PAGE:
Tracy Polyak recently posted…Spell to Write and Read: Two Years LaterMy Profile

  • Tracy Keeney October 2, 2012, 6:43 pm

    What you say is true, and I find it a horrible shame. In all honesty, Gospel Doctrine is my favorite part of our meetings.
    I know that Sacrament meeting is the most IMPORTANT because it’s there that we renew our baptismal covenant and get to take the sacrament, but the part of the day I enjoy the most is Gospel Doctrine. I love the more in-depth study of the scriptures– the discussion that takes place, etc.
    I’d be curious to know if the people who skip it all the time do any personal scripture study on their own.

  • jennycherie October 2, 2012, 7:10 pm

    Teaching Gospel Doctrine was one of my all-time favorite callings ever. One of my frustrations in my current calling is that my calling often pulls me away from attending Sunday School. I don’t plan meetings or lesson preparation during Sunday School, but I do often run into people who need a listening ear or a few minutes of care and I end up in the hallway or in a separate room doing that. Also, we currently have a ward librarian who, when she is at church, is pretty insistent that no one set foot in the library without her assistance. So, if we are going to be as kind as possible to her, we have to plan to make copies between meetings and/or during Sunday School. Even making a few copies or borrowing a 3 hole punch or stapler can turn into a 30 minute task, since that also involves being kind and gentle with the librarian who is often desperate for a listening ear as well. When I can, I just try to stay in the chapel because if I step out in the hall, I’ll get sucked in no matter what. Of course, one Sunday, being in the chapel is what eventually drove me back out because the sister sitting in front of me (who I visit teach) passed out and I had to help get her out of the chapel to lay down.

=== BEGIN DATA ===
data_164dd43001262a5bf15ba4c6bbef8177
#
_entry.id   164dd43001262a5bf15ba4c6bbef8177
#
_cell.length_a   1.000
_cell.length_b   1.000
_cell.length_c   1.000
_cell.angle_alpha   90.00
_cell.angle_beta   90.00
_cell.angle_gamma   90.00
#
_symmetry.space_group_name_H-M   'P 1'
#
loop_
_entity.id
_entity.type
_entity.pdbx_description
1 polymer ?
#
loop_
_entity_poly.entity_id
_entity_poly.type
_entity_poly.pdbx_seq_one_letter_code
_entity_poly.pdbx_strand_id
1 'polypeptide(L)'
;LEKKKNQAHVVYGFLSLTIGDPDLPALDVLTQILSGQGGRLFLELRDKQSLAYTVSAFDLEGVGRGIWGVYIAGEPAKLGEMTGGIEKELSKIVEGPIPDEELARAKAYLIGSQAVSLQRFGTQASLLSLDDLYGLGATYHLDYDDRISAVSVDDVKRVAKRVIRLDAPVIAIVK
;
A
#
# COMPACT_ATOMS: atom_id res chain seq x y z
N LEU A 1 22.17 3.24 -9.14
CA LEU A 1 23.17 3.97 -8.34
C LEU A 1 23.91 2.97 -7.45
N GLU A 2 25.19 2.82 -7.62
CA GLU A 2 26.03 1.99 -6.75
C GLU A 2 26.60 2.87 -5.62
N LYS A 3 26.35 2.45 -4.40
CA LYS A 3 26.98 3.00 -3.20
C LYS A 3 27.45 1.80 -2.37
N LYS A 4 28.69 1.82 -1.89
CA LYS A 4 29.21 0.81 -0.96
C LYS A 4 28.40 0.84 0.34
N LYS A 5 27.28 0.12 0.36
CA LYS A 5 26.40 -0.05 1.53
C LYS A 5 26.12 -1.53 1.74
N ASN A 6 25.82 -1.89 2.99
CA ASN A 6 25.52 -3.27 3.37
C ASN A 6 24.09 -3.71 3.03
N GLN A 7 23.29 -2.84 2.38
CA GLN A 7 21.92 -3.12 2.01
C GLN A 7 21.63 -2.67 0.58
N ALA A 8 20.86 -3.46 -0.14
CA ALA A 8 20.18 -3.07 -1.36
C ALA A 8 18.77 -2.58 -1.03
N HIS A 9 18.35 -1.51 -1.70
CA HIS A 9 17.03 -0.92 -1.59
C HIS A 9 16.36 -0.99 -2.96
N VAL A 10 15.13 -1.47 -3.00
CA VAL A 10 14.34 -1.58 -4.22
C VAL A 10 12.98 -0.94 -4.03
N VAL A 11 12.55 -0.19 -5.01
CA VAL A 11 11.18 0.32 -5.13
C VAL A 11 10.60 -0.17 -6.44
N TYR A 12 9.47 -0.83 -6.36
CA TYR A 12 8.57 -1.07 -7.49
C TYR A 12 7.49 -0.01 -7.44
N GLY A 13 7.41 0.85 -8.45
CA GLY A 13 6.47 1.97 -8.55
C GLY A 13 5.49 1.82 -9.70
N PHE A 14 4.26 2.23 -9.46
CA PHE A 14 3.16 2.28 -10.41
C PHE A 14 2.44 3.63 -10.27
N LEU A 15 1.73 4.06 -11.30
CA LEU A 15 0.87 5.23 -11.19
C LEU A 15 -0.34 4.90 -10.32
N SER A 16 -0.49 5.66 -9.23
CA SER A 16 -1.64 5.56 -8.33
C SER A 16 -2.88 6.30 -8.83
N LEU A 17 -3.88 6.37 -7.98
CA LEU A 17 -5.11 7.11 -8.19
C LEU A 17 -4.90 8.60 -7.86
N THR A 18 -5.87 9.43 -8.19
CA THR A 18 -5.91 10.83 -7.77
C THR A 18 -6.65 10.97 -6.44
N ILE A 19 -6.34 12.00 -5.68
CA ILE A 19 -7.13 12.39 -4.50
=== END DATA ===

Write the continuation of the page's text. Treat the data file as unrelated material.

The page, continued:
The other thing that pulls me away from Sunday is that when my schedule has had me working overnight from time to time, I am pretty much useless trying to sit through a morning meeting. If I can’t stay awake sitting through Sunday School, then I purposely wander looking for people who need to talk. I told the nursery leader I would try to start wandering to the nursery when this happens so I can at least be of use to someone!

    I do find a lot of people in the halls who are semi-active, or barely returning to activity, who feel the obligation to stay inside the church for all three hours but don’t feel the same obligation to actually participate in anything. I have tried to encourage them into meetings, to sit with them, or show them to the proper room and stay with them, and it only works when they are already predisposed to go.